MouseTheLuckyDog in reply to Redneck Law. | February 11, 2014 at 4:52 pm

      Here is the problem. There were 4 people who testified that Dunn was not drunk. There are 40-50 people at that party. Not one testified that Dunn was drunk.

      They have had a year to check out the bars and liquor stores on the way. They have a good idea of the route he took.

      There is 0 evidence that he was drunk. There is some evidence that he was not drunk. I don’t think that legally the state can even argue it in closing.

    Who’s to say they didn’t have an RPG, 3 Uzi’s, and a small nuclear device in there too ?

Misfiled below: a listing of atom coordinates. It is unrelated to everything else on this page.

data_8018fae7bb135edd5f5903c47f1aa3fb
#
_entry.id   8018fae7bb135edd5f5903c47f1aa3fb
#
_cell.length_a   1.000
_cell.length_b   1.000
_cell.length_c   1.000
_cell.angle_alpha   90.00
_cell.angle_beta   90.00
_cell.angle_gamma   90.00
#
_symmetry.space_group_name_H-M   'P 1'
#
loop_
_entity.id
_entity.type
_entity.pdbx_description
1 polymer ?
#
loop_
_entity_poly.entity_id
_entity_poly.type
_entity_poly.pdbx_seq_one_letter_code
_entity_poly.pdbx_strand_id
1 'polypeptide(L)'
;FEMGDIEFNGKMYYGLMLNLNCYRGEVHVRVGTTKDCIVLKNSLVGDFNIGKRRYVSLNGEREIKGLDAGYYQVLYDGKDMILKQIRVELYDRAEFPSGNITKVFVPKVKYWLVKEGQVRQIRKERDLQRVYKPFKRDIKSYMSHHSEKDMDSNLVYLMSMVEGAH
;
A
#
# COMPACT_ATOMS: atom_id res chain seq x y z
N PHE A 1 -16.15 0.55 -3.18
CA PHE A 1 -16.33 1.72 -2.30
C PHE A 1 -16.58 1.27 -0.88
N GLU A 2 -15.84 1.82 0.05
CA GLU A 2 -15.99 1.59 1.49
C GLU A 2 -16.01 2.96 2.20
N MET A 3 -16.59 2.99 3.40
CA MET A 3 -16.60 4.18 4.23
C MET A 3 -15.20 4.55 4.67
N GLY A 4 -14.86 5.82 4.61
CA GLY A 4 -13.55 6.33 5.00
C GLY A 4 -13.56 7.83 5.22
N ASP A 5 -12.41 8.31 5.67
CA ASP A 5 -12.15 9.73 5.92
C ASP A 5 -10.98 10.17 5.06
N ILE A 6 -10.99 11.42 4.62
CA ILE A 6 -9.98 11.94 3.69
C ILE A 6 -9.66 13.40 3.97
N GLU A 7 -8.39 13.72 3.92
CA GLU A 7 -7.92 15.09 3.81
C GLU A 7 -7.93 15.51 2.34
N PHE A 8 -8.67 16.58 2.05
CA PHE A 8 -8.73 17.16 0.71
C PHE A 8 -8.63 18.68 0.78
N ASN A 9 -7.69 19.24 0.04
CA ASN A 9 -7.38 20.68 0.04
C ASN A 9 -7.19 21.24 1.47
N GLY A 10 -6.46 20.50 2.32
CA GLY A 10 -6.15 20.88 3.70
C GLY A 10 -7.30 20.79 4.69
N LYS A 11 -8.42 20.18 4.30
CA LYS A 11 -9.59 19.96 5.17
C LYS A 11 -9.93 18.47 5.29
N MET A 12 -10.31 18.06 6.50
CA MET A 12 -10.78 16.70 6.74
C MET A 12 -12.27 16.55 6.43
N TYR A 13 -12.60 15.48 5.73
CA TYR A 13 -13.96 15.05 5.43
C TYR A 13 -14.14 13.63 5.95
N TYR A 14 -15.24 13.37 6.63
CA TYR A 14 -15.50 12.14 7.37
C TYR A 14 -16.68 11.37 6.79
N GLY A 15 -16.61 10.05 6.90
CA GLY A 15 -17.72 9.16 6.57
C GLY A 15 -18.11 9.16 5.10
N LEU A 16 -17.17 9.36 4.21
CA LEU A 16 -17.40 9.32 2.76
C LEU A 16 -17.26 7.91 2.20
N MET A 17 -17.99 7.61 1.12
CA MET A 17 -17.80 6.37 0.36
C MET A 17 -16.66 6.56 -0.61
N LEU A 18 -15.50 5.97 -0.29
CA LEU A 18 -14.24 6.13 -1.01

‘Who’s to say they didn’t have …’ is not a valid reason to shoot.

He’s 6’4 and a regular drinker. I think we all know folks who can put them down and not seem drunk.. but legally, they are drunk. I don’t see reasonable doubt here in the least. Fact: the use of force did not equal the use of force used by the boys in the vehicle. FACT: Dunn NEVER mentioned that he saw a gun to his fiance’. FACT: Dunn, although saying he felt his life was in danger even after the shooting, didn’t call the police until the following day. FACT: Dunn and his fiance went to their hotel room and ate and had drinks. FACT: Dunn lied about the number of drinks he had before the shooting. FACT: There was no weapon found in the vehicle or in a search.. and Dunn claimed he saw a shotgun, not a small pistol.

    ohiogirl in reply to kosmicgirl. | February 11, 2014 at 5:23 pm